Install a DIY Skylight

With these DIY skylight installation plans, you can install a skylight in your roof cheaply and easily.
By Flip Heilig
February/March 1992
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The trickiest part of installing the skylight is to make it completely waterproof. A heavy plastic wrap will do nicely, but make certain that no moisture can sneak between the frame and the roofing.
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Installing a DIY skylight in your home is a lot easier than you think. There are so many advantages to these skylights that I'm sure everyone would or should want one or two. Aside from the romantic aspects of watching the rain or snow fall at night with the stars glowing, skylights cut down on your use of electricity (in our case, kerosene) and will help heat your home on sunny days.

I'm not a very talented person in this department, but with a sunny afternoon and a little research at the dump, these portholes in the roof proved to be quite simple to add to a new or already existing structure. And let's face it, any home improvement that can actually be done by the homeowner is an invaluable source of self esteem, and accomplishing it for almost nothing can only add to that good feeling.

First gather all the materials (most of which can be scrounged for free) and tools necessary for the job. The building process will only take about two hours.

Materials Needed:Old window (from a dump or demolition company)
1-by-4-inch board cut to the length you need (this is determined by adding 2 inches on all
sides of your window and measuring)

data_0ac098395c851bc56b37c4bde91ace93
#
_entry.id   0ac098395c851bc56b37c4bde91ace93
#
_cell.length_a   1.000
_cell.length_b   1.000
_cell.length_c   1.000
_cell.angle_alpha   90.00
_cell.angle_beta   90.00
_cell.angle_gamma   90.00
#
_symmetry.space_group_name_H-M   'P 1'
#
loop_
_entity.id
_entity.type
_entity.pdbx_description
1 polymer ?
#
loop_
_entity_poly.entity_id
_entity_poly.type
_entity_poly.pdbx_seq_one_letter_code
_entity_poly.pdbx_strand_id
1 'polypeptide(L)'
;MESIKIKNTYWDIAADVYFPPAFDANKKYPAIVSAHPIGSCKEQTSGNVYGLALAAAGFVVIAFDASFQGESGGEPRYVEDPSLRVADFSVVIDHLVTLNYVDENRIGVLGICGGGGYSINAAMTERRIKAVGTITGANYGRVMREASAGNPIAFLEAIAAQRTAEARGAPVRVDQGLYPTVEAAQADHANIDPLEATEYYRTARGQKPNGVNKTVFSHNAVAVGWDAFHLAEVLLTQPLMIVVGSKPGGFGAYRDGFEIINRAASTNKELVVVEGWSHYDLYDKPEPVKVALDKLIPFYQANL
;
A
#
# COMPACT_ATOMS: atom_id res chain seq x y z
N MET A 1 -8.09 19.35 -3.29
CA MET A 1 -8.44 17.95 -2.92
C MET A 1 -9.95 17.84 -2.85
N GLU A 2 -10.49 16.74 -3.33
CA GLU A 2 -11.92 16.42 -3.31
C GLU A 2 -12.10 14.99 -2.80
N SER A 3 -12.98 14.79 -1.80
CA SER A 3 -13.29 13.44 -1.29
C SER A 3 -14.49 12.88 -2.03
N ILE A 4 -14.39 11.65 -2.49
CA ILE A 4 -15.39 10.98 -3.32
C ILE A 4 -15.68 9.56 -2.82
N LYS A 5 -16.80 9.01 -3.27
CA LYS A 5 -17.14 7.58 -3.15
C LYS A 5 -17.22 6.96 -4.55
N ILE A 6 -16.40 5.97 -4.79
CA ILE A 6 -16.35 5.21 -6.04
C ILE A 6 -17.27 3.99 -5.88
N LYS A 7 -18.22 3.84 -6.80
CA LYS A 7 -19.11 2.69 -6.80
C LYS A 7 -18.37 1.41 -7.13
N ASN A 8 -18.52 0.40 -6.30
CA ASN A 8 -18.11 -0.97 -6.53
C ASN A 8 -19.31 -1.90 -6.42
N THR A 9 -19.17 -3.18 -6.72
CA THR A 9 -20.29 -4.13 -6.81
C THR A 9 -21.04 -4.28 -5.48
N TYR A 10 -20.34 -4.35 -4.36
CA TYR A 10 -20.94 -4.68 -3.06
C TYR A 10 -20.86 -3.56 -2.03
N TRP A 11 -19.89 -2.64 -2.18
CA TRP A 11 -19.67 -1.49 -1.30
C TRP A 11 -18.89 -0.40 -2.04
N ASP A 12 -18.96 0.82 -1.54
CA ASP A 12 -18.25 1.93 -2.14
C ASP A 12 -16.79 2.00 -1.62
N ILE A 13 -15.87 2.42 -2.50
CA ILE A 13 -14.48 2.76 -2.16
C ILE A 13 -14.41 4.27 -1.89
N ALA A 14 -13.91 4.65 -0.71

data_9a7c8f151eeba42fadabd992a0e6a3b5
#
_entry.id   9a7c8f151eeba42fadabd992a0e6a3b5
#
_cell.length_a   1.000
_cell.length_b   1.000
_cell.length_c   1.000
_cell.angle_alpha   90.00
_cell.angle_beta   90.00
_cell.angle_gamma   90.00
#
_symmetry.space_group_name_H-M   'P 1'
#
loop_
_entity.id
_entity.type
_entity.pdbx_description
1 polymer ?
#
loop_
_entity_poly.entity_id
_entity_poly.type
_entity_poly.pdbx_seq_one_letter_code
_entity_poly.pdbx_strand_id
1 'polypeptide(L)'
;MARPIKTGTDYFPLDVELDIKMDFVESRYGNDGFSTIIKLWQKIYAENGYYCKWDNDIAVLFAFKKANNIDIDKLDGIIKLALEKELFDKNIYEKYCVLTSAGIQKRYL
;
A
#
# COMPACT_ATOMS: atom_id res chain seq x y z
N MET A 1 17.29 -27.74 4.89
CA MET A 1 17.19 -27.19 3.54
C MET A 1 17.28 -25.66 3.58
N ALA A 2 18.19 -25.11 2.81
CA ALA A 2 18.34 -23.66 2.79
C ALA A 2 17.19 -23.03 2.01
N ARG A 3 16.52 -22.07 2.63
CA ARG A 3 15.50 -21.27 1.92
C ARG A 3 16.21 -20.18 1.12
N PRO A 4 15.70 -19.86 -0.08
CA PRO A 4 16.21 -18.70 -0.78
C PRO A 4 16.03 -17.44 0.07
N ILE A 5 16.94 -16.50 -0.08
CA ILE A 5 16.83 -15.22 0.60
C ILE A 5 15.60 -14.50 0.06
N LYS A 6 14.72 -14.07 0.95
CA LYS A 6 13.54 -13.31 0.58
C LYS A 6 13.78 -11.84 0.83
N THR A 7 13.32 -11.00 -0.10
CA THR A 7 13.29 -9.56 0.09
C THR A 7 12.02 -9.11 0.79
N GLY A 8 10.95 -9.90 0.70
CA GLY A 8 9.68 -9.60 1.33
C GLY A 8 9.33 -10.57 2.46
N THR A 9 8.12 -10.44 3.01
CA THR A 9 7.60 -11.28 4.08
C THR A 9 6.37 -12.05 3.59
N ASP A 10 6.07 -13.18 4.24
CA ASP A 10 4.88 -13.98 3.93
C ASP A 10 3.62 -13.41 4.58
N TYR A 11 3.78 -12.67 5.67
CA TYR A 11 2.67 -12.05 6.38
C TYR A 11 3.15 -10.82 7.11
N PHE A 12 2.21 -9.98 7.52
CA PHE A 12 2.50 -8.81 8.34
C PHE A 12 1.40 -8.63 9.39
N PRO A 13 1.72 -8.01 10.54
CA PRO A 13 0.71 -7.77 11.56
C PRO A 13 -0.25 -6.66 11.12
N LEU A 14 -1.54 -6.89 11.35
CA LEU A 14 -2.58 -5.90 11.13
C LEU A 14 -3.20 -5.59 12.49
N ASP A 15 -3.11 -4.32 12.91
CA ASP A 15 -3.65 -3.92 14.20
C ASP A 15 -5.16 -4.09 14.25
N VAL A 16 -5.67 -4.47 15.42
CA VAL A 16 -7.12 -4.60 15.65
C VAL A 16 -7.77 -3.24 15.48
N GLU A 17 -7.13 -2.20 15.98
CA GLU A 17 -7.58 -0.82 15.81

2-by-6-inch board the appropriate length for a window casing
1-by-2-inch board to support the window in the casing on all sides
1-by-6- or 1-by-8-inch board the length of your window
1 quart roofing tar and a suitable paint brush
4 pieces of lath
1 piece of 6 mil clear plastic at least 10 inches larger than window on either side
1 pound each eightpenny and tenpenny common nails
1 box small staples
Scrap roofing (about 2 yards)

Tools needed:
Hammer
Saw
Square
Pencil

Constructing the Skylight

When it's time to go to work, be sure to pick a day when you'll have a few hours of sunshine. (These directions are for an already existing building, but if you're building a new home, it's even easier.)
1. Remove all roofing where hole is to be cut.
2. Cut hole in your roof the size of your window. Being on the lazy side, I used a chain saw, but a hand saw will work just as well.
3. Measure and cut 2-by-6-inch board and frame under edge of hole, making a casing for the window to set in.
4. Measure and cut 1-by-2-inch boards to fit inside of casing flush with bottom and nail.
5. Set window in place (and smile because it's startin' to take shape)
6. Build a frame from the 1-by-4, 2 inches larger on all
sides than the hole and nail to roof.
7. Cut the 1-by-6 or 1-by-8 to fit inside across middle of frame. Cut so board tapers to 4 inches at the ends and nail in place.
8. Tar and paper around frame on roof.
9. Cover with plastic and staple in place.
10. Nail lath around outside of frame to help secure plastic.

Now enjoy all the warm sunlight shining in through your roof. In the evening you won't have to light your lamps as early, which will save you what it cost to build this economical, practical skylight.








Post a comment below.

 

Scott Brown
5/17/2012 3:13:06 PM